Childcare crisis: Northamptonshire lost the most early years providers during first five months of pandemic in East Midlands

Experts say coronavirus worsened an 'already precarious' situation for childcare sector

Tuesday, 22nd June 2021, 5:25 pm
Updated Tuesday, 22nd June 2021, 5:26 pm
Northamptonshire lost 17 early years providers during the first five months of the pandemic, Ofsted figures have revealed. Photo: Shutterstock

Northamptonshire lost 17 early years providers during the first five months of the pandemic - the most in the East Midlands Ofsted figures have revealed.

Between March and August 2020, Ofsted registration data shows the number of early years providers dropped by 1.8 per cent in the county - from 948 to 931.

Across the East Midlands, the number of providers fell by 1.2 per cent, above the average decline of 0.7 per cent across England.

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Nationwide, almost three early years providers were lost every day on average during the first five months of the pandemic, with a fall in childminders driving the majority of the decline.

Providers in predominantly rural areas Northamptonshire fell more sharply overall (1.4 per cent) than those in predominantly urban areas, which saw a comparative drop of 0.5 per cent.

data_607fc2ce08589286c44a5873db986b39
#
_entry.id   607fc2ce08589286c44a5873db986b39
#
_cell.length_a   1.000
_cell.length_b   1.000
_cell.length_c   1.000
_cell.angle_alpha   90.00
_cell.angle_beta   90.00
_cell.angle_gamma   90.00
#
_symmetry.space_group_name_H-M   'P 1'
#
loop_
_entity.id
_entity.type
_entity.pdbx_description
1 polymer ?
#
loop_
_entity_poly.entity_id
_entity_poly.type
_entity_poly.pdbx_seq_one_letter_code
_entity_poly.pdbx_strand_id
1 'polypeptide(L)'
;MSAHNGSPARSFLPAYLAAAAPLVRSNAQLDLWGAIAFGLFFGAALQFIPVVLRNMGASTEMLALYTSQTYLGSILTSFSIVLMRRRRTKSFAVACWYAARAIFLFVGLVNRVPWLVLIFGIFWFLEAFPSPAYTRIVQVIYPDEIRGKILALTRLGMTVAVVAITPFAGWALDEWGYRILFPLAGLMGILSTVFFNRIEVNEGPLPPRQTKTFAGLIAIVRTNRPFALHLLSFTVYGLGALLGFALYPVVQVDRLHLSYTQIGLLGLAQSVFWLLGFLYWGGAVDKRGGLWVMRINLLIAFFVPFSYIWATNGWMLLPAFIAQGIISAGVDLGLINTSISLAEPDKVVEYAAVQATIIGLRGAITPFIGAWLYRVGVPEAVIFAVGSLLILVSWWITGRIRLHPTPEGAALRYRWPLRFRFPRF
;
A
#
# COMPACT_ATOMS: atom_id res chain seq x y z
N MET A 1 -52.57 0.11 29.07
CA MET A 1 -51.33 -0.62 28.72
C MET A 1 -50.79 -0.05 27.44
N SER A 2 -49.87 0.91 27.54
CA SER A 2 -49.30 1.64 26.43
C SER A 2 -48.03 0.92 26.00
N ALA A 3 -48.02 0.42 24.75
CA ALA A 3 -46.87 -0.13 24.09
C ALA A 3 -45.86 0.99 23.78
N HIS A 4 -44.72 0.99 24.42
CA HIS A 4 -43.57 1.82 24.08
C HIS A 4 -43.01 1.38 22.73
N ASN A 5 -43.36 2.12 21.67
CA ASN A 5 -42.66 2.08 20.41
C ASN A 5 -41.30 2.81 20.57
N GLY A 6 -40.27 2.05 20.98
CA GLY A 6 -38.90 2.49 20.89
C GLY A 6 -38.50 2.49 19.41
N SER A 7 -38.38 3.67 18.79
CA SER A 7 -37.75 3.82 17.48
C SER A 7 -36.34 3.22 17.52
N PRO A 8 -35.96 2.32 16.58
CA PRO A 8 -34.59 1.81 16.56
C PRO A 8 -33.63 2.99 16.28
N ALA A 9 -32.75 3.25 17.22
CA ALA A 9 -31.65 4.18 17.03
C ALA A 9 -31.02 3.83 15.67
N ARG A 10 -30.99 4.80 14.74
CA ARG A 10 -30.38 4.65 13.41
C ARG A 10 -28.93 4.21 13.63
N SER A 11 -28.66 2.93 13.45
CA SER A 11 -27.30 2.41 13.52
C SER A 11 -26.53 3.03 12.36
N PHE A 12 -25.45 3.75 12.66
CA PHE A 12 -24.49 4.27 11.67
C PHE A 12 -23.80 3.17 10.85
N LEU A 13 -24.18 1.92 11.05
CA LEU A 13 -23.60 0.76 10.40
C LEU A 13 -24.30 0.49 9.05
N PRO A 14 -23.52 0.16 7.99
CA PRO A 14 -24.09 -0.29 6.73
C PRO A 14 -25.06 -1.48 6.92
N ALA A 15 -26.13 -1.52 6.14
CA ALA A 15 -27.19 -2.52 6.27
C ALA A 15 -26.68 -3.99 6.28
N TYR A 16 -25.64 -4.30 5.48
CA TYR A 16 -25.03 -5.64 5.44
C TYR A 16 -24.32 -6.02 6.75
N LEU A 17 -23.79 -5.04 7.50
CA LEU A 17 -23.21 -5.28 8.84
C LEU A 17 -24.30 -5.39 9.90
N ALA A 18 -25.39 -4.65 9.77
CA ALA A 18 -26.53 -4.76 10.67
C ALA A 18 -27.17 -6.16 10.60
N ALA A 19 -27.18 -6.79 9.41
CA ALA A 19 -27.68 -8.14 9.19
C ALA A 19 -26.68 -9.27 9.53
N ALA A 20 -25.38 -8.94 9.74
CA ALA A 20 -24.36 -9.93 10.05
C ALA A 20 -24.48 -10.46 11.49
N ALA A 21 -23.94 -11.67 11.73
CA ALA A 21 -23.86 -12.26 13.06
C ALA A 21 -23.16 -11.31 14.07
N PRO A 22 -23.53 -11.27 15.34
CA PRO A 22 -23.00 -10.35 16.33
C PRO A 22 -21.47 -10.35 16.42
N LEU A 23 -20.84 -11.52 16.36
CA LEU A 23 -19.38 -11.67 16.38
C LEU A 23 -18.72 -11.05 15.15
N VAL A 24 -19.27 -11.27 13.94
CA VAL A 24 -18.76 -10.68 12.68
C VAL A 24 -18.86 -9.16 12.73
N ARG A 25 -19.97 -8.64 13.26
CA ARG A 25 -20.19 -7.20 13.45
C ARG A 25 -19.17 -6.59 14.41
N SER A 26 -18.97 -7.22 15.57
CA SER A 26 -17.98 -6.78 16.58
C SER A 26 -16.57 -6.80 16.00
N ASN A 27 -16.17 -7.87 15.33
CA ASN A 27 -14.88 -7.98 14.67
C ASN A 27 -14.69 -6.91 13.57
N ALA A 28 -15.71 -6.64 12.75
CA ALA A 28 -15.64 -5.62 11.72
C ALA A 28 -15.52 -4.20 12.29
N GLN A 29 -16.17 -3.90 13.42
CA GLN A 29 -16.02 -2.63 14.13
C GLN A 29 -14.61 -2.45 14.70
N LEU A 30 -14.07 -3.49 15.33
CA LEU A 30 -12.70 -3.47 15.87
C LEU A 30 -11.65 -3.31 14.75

The overall decline across England suggests that providers struggled to remain viable through the first lockdown, when all but vulnerable and key worker children were instructed to stay at home.

In September 2020, an Institute for Fiscal Studies report warned the first lockdown was 'likely to have damaged the financial health of many childcare providers, even after accounting for major government support programmes'.

It estimated that a quarter of private sector nurseries unable to collect parent fees during lockdown may have run a 'significant deficit', with at least £5 of costs for every £4 of income.

For childminders, it estimated almost 30 per cent who lost parental fees were likewise earning less than £4 of income for every £5 of costs in the early part of 2020.

According to the Early Years Alliance, financial problems in the early years sector have been long-standing, with the group recently accusing ministers in England of 'shamelessly [and] knowingly' underfunding the sector for the past decade.

Sara Bonetti, director of early years at the Education Policy Institute, says the pandemic worsened an 'already precarious' situation for the childcare sector, with nurseries already struggling to manage budgets and recruit staff pre-Covid.